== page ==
Whether they are darlings of the critics at any given time or not, Spielberg, Hanks and DiCaprio continue to carve a unique niche in American cinema, with the latter representing a generation of actor who has successfully learned to be a master of his career, as Hanks was able to from the early 90s, and Spielberg has achieved since 1975's Jaws. Spielberg and Hanks are also trying to enjoy double duty as fathers and husbands, which is perhaps why their latest collaboration, Catch Me If You Can, has a degree of emotional validity attached to it. Hanks admits that he still has many unfulfilled ambitions, but adds that he "never had any real ambitions as far as being an actor goes, except to work, and every time I got a job I found that ambition fulfilled for that amount of time. But all the other things have self-improved and in connection with the family and the world, I always find myself coming up short there," Hanks concedes. "I have to dedicate some more time and effort to being a friend, lover, father and citizen." Despite the pitfalls of his nomadic profession, he would still encourage his younger children to be actors "if they wanted to because it's a wonderful life. I want my kids to be happy, funny and well-adjusted; whatever they do in order to get there, is what I'm looking for." Spielberg says that his oldest son Max, now 17, shows signs of filmmaking, while Spielberg is already looking to the future, and Indiana Jones IV, which he confirms is a go. "It would be fun to have a reunion with everybody, you know? It was really Harrison who got me into it. He was the guy that said, ‘I want to do one more,' and he got George and I interested in working with him again, so the script's being written, I'm going to shoot it late 2004 coming out July '05 for the July 4 weekend," Spielberg happily confirms.

For a director who helped define a changing Hollywood, for better or worse, his passion in movies, which began when he first saw Lawrence of Arabia in the early sixties, remains unwavering. The Oscar-winning director may have his detractors, but all he cares about is sharing his stories with an audience; that, after all, is the power of the cinema. "I hope we're such a communal society that we'll always insist on sharing an adventure in the dark with strangers, no matter what the platform hardware. That's my wish and dream -- that we never give up the communal experience. It started a long time ago with cave paintings and I hope it doesn't go away." It certainly continues with Catch Me If You Can, which, like E.T, is at its heart, a Steven Spielberg film.

Tom Hanks: Road to Perdition

He's a two-time Oscar winner and by all accounts, the nicest A-list star in Hollywood. But his likeable Everyman screen image is about to be put to the test playing a hit man protecting his son from the hands of a desperate mob, in Sam Mendes' revisiting of thirties gangsterism in Road to Perdition. It may be a change of pace for Hanks, but the recent AFI recipient doesn't necessarily see it that way.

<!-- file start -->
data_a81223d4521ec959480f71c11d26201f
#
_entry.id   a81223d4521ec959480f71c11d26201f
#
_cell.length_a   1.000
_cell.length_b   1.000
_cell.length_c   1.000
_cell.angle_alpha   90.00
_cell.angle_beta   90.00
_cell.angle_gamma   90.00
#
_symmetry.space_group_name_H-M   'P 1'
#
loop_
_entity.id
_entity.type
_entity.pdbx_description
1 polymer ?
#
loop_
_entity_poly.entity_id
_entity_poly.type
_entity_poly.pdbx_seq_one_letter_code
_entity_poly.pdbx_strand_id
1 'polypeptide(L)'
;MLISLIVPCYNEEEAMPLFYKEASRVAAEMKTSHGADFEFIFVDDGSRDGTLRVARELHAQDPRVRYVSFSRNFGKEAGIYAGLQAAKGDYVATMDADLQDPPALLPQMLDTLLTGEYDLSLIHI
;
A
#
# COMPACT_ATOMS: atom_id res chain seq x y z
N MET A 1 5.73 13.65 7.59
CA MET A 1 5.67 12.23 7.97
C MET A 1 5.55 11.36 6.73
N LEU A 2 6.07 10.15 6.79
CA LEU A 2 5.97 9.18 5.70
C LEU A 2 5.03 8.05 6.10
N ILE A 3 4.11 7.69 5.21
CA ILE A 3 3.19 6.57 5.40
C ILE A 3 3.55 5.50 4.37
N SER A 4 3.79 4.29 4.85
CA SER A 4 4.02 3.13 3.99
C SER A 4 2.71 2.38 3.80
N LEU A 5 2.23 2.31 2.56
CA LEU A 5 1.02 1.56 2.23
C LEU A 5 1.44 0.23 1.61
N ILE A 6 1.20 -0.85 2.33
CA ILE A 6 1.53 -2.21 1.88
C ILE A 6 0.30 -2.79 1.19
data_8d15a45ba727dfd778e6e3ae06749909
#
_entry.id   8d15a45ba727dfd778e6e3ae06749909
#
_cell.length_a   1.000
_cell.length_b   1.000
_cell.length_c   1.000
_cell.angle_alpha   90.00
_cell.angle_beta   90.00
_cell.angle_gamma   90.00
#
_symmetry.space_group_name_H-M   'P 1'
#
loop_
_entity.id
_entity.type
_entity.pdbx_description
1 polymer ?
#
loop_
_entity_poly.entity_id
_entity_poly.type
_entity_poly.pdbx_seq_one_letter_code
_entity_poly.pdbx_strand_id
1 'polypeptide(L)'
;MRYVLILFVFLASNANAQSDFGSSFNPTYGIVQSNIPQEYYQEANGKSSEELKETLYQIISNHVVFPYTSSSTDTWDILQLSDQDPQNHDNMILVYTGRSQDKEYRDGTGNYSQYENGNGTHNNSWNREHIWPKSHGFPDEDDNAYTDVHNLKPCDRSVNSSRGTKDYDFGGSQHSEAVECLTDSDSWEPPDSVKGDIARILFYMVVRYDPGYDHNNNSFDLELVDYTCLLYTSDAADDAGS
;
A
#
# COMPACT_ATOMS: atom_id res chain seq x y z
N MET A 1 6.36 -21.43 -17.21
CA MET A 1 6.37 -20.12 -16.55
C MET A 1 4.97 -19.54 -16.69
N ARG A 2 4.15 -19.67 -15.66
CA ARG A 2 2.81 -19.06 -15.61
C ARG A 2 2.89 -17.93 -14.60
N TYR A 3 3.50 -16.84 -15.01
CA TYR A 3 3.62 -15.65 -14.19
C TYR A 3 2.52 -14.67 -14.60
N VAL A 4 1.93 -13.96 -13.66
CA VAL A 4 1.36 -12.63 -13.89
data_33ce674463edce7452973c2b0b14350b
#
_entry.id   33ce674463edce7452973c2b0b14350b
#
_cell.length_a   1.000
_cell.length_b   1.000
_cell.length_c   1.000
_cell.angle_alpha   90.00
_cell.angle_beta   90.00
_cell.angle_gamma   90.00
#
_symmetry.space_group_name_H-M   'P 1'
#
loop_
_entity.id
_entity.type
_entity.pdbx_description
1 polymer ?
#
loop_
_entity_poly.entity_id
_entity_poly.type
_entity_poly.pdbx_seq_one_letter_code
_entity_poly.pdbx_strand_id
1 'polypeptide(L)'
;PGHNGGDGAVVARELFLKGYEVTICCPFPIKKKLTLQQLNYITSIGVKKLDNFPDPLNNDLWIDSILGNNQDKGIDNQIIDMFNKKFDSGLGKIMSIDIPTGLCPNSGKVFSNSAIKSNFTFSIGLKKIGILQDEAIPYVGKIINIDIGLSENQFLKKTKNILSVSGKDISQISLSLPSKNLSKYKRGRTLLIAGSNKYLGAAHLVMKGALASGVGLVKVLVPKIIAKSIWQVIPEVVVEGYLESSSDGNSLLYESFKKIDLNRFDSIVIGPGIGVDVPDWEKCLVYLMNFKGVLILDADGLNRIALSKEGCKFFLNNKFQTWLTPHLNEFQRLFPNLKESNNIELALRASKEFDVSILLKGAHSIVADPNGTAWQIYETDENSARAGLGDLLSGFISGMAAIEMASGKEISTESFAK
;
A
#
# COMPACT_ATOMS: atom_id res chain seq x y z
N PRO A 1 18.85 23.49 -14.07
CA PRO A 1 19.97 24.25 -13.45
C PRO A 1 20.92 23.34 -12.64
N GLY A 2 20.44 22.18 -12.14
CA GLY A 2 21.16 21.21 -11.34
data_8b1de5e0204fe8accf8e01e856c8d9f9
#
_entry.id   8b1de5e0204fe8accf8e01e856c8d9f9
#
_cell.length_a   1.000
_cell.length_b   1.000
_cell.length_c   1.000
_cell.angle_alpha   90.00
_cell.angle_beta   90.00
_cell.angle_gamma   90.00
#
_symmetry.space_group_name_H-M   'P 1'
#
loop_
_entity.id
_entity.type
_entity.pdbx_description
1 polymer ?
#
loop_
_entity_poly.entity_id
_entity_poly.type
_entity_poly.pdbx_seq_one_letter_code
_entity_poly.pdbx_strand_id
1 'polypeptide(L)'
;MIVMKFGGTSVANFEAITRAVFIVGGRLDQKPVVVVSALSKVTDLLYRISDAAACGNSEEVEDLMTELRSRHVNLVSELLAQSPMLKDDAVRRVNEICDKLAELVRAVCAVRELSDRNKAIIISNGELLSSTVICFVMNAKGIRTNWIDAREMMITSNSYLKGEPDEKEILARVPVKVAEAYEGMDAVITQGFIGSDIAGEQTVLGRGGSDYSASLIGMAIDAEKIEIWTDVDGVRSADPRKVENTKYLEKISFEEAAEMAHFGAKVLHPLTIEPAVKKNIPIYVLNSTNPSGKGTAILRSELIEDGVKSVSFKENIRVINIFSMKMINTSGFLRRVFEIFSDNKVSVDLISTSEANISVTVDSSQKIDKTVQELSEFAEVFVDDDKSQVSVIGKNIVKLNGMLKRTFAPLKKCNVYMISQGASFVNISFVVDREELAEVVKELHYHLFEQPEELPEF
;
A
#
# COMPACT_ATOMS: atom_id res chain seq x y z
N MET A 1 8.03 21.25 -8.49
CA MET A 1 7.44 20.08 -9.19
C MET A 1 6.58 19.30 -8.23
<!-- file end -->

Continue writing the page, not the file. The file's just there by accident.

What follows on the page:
Tom Hanks was in his usual jovial mood when we met at a Chicago hotel, an appropriate venue to discuss the Chicago-shot Road to Perdition. The Tom Hanks that one meets is in stark contrast to his Michael O'Sullivan, the lowbrow hit man and surrogate son to gangster patriarch John Rooney {Paul Newman}. Much has been made of Hanks' change of image for this role. Hanks disagrees that too much has been made of this aspect of the movie, "because it takes into account a falsehood that it's possible to change the image to begin with, which you can't. You walk into any movie theatre with a preconceived idea of everybody who's in the movie you're about to see, whether it's Liam Neeson or the Affleck Brothers, and everybody knows that, then hopefully at some point during the movie that switch goes off and you watch the movie and are involved in what's going on. Hopefully you've been able to make some organic connection with the audience that's been there on that particular day, they're moved at that's that." The 45-year old actor, when asked if he had a need to go down the road travelled by Michael Sullivan, quickly responds that he "didn't NEED to play anything; there's no medicinal quality to doing these movies," he laughingly jibes. "You see what the potential for the movie is, and by that I mean, it's ability to truly examine the theme which you think is expressed in the movie. Then you see who eels who is going to be doing it." In making his choices, Hanks adds "there's no science to it as well as no weighing of pros and cons. It's an instantaneous reaction: I've never seen this before. On the one hand it's a genre movie but actually it's dealing with all this father-son stuff that's been around since the Egyptians started carving clay tablets and telling stories in them. Therefore it's something that I get and would like to explore, so you simply say ‘Yeah'."

These days, Hanks has that luxury to make such instantaneous decisions, and that's been the way for the two-time Oscar winner for over two decades. But at the beginning, he recalls making choices on the basis "of being lucky to be offered a job, ANY job. The job could have been selling yoghurt; I would have taken ANY job at that point, because you just want to be able to do it." How times have changed, the actor muses. "I would like to thin k that I'm at this point where the only things that I have to do are truly fascinating to me. The burden of doing one of these movies is really substantial", Hanks, explains. "Not the least of which is when you have to talk about it as much as you have to and the desire to talk it up in a genuine way. If I was to tell you that the sole reason I did Road to Perdition was for a change of image, how would you be able to brook that?"